What he also did was continue to be brilliant.

After shambling back to us with Lost In Translation - in itself another myth as he'd never actually stopped working - he has cemented his position as one of cinemas finest talents.

A position that will be further cemented (can that even be done?) after St. Vincent.

Playing a miserable old git (of course), Murray's Vincent is a loner who drinks, smokes, pays a pregnant lap dancer for home visits and generally ignores the world.

That is until Melissa McCarthy's Maggie and her son Oliver (played by the stunning Jaeden Lieberher) move in next door.

Then his life changes.

Albeit only as much as he wants it to.

Taking the old faithful 'odd couple' riff and mixing it in with staple 'old and young learn from each other' motif, on the face of it St. Vincent isn't doing anything a thousand films haven't tried to do before.

But the gift here isn't what they're doing, it's how they're doing it.

For a start, Murray is having the time of his life.

Understated as ever, he gets the laughs in early and keeps 'em coming, and when the time comes to bring out the pathos and emotion he delivers in every scene.

What could have been a two-dimensional caricature is fleshed out and made whole by Murray.

He is living and breathing the role of Vincent - and clearly having the time of his life doing it.

It's a measure of how well McCarthy does - and just how damn good Lieberher is on his full-length debut - that neither are overshadowed by Murray's presence.

In fact, in the same way this is probably Murray's finest role, McCarthy has stepped up several notches and shown just how good an actress she is.

We already knew she could make us laugh (you can't blame her for the Mike And Molly scripts), but here she shows she can do so much more, making you really empathise with the daily struggles of a single mum going through a messy divorce.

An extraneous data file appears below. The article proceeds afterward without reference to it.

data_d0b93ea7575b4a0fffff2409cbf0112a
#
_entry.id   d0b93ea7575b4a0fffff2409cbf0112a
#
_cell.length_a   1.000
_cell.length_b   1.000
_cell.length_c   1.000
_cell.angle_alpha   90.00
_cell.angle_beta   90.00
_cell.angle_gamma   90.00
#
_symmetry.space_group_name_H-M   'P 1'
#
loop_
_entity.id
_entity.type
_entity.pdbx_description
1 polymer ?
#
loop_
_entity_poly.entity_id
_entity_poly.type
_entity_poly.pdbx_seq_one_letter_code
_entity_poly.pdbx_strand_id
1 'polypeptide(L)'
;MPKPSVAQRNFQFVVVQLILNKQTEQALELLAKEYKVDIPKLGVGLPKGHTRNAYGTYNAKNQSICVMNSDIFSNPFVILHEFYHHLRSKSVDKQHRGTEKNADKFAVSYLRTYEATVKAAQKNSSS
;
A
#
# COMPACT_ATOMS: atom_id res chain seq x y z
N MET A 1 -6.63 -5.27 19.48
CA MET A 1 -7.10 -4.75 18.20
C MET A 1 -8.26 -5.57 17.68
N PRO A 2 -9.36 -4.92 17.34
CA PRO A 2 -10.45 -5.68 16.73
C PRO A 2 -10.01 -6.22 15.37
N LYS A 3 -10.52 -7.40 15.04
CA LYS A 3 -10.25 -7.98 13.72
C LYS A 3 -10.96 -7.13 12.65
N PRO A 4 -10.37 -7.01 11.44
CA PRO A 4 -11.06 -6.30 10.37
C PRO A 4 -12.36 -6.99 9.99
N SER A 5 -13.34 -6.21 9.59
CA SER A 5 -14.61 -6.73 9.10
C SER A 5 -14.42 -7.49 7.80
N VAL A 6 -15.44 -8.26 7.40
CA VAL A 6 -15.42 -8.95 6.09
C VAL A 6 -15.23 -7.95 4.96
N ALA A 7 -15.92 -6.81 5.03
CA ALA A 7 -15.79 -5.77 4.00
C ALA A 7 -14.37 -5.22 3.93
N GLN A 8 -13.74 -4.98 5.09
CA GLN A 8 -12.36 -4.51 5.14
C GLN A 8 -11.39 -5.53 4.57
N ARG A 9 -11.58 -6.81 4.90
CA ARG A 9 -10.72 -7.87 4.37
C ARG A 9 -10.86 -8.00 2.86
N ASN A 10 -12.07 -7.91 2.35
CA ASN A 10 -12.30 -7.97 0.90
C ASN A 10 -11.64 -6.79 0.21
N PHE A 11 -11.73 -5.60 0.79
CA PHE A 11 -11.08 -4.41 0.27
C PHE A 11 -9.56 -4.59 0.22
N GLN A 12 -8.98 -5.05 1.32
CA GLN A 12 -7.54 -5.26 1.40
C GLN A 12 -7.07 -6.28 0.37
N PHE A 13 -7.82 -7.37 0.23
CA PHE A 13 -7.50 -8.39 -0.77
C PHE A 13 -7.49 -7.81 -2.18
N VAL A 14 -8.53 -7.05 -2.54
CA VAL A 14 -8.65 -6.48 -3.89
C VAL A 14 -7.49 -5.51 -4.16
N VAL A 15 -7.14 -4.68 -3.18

Lieberher, meanwhile, is one seriously talented kid.

Sharing most of his screen time with Murray, his transformation from shy and gawky Oliver to a more rounded, street-wise and bookie savvy Oliver is as sweet and endearing as it is funny.

He's so natural in front of the camera, he makes Naomi Watts looks like she's acting.

That's not to say her role as the Russian lap dancer cum Lady Of The Night isn't well done, but at times it feels like she's concentrating so much on the accent she's forgotten how to walk and talk at the same time.

Mind you, in her defence her's is probably the least well-rounded of the lead characters. And it doesn't help when a young boy is effortlessly upstaging you.

Of the supporting cast, Chris O'Dowd continues to do his good name no harm as the priest teacher - again understated, getting the laughs without feeling the need to go all Father Ted on us.

Terence Howard, meanwhile, continues to look and act like a man still struggling to understand how he managed to screw up being in the Iron Man franchise.

Howard, Watts and the schmaltzy ending, though, are no reasons to not see this film - their shortcomings are far outweighed by the heart and warmth that flood off the screen.

Yes, you know what's coming.

Yes, there are precious few surprises.

Yes, all loose ends get tied up in exactly the way you'd expect.

In fact, it is what it is.

But none of that is important.

What's important is how this film makes you feel.

You love Vincent from the off, despite all his flaws, and you are friends with Maggie the moment you see her.

And your heart will be stolen by Oliver the moment he mutters "This is going to be a long life".

As I said, the final 20 minutes or so a schmaltzy, but given that it still reduced me to tears I think we can call it good schmaltz.

A film doesn't have to be edgy, daring or ground-breakingly original to be wonderful and brilliant.

It can be, but first and foremost it needs to connect with the audience on an emotional level, so you care about what happens to each character.

And this film will make you care.

In fact it will grab you by the heart and refuse to let go (which is a lot nicer than it sounds, trust me).